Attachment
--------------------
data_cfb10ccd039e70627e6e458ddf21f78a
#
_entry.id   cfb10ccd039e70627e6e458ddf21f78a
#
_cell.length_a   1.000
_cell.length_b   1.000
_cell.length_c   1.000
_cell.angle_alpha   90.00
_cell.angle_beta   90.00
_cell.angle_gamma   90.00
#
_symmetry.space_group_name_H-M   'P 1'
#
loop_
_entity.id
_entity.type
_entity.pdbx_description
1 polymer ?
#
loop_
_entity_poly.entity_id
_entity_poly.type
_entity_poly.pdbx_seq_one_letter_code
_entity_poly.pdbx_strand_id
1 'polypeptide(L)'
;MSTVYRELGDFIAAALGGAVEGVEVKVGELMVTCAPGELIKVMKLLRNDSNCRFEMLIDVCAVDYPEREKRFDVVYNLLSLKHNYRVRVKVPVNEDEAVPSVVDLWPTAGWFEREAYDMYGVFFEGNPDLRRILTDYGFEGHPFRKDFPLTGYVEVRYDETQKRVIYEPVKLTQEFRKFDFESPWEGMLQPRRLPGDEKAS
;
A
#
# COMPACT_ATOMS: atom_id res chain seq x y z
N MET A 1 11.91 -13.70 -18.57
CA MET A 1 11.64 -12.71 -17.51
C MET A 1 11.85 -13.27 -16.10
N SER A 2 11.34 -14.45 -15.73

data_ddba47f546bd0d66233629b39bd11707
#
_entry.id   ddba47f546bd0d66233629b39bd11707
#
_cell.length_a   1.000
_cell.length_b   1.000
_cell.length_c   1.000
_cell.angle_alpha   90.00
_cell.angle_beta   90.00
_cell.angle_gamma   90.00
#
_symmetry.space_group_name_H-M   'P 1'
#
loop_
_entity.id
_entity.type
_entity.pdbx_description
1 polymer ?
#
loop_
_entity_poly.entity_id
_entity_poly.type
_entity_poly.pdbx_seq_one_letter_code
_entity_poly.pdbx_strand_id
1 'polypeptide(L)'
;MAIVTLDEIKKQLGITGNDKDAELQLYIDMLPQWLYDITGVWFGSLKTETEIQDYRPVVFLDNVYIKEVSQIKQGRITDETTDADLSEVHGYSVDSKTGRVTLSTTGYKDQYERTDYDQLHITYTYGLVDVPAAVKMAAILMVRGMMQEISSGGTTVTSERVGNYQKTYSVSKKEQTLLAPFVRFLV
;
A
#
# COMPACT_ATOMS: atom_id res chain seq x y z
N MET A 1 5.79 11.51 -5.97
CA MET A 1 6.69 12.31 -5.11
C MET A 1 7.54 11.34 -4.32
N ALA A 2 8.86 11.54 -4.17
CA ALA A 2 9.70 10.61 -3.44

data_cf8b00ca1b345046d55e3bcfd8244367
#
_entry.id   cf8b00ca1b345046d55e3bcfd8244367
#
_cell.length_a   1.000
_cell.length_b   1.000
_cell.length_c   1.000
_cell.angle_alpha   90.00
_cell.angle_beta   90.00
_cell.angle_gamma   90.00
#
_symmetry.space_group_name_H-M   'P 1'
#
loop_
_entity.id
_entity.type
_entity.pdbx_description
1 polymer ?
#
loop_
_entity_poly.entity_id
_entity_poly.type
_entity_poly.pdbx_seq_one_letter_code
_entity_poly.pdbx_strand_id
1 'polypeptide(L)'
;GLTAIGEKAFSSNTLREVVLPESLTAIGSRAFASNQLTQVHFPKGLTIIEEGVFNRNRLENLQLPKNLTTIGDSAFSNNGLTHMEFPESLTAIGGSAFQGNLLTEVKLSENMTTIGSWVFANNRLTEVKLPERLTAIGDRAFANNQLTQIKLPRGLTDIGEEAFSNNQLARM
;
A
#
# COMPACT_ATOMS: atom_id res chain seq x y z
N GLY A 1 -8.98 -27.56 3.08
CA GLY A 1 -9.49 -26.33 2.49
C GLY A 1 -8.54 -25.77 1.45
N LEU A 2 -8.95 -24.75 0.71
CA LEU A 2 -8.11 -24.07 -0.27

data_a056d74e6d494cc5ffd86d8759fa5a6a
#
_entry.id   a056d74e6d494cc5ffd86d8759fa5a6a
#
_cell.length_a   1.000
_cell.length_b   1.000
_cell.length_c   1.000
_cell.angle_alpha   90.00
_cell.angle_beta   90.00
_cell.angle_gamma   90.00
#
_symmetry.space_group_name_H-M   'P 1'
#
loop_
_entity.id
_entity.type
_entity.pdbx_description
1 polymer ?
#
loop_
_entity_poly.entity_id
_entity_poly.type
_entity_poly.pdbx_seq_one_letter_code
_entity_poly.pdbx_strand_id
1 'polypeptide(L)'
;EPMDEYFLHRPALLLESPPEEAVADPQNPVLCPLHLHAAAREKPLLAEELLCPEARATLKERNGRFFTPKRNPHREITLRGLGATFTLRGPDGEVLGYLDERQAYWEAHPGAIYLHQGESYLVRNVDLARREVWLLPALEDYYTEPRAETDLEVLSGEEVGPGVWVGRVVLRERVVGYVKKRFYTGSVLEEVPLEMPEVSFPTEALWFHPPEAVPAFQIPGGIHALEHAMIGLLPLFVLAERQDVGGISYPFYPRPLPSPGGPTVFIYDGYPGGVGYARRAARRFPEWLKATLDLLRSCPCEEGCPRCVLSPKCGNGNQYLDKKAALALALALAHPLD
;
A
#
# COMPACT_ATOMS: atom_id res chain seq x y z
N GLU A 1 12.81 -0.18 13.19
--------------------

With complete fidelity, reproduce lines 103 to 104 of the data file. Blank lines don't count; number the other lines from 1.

N LEU A 2 -8.95 -24.75 0.71
CA LEU A 2 -8.11 -24.07 -0.27